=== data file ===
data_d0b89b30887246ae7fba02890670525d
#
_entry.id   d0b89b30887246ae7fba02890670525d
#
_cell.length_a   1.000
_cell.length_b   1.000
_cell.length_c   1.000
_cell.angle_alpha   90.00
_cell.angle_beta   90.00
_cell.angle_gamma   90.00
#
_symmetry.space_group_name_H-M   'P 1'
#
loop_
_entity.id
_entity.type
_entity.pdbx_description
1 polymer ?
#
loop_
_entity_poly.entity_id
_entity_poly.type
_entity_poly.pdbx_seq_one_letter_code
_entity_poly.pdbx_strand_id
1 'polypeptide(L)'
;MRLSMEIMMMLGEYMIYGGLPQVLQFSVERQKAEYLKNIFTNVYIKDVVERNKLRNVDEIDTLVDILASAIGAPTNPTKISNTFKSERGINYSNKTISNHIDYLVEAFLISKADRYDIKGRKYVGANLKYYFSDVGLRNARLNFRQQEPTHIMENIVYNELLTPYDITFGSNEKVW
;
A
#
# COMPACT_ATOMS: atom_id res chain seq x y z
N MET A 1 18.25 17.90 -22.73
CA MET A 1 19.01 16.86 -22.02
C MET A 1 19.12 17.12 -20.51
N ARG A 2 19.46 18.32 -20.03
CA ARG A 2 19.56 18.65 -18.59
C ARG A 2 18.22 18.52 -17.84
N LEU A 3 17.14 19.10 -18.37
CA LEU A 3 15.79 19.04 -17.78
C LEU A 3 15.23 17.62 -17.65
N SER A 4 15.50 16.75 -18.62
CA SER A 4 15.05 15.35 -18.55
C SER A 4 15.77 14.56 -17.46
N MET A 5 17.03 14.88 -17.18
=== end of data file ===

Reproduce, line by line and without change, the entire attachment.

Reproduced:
data_d0b89b30887246ae7fba02890670525d
#
_entry.id   d0b89b30887246ae7fba02890670525d
#
_cell.length_a   1.000
_cell.length_b   1.000
_cell.length_c   1.000
_cell.angle_alpha   90.00
_cell.angle_beta   90.00
_cell.angle_gamma   90.00
#
_symmetry.space_group_name_H-M   'P 1'
#
loop_
_entity.id
_entity.type
_entity.pdbx_description
1 polymer ?
#
loop_
_entity_poly.entity_id
_entity_poly.type
_entity_poly.pdbx_seq_one_letter_code
_entity_poly.pdbx_strand_id
1 'polypeptide(L)'
;MRLSMEIMMMLGEYMIYGGLPQVLQFSVERQKAEYLKNIFTNVYIKDVVERNKLRNVDEIDTLVDILASAIGAPTNPTKISNTFKSERGINYSNKTISNHIDYLVEAFLISKADRYDIKGRKYVGANLKYYFSDVGLRNARLNFRQQEPTHIMENIVYNELLTPYDITFGSNEKVW
;
A
#
# COMPACT_ATOMS: atom_id res chain seq x y z
N MET A 1 18.25 17.90 -22.73
CA MET A 1 19.01 16.86 -22.02
C MET A 1 19.12 17.12 -20.51
N ARG A 2 19.46 18.32 -20.03
CA ARG A 2 19.56 18.65 -18.59
C ARG A 2 18.22 18.52 -17.84
N LEU A 3 17.14 19.10 -18.37
CA LEU A 3 15.79 19.04 -17.78
C LEU A 3 15.23 17.62 -17.65
N SER A 4 15.50 16.75 -18.62
CA SER A 4 15.05 15.35 -18.55
C SER A 4 15.77 14.56 -17.46
N MET A 5 17.03 14.88 -17.18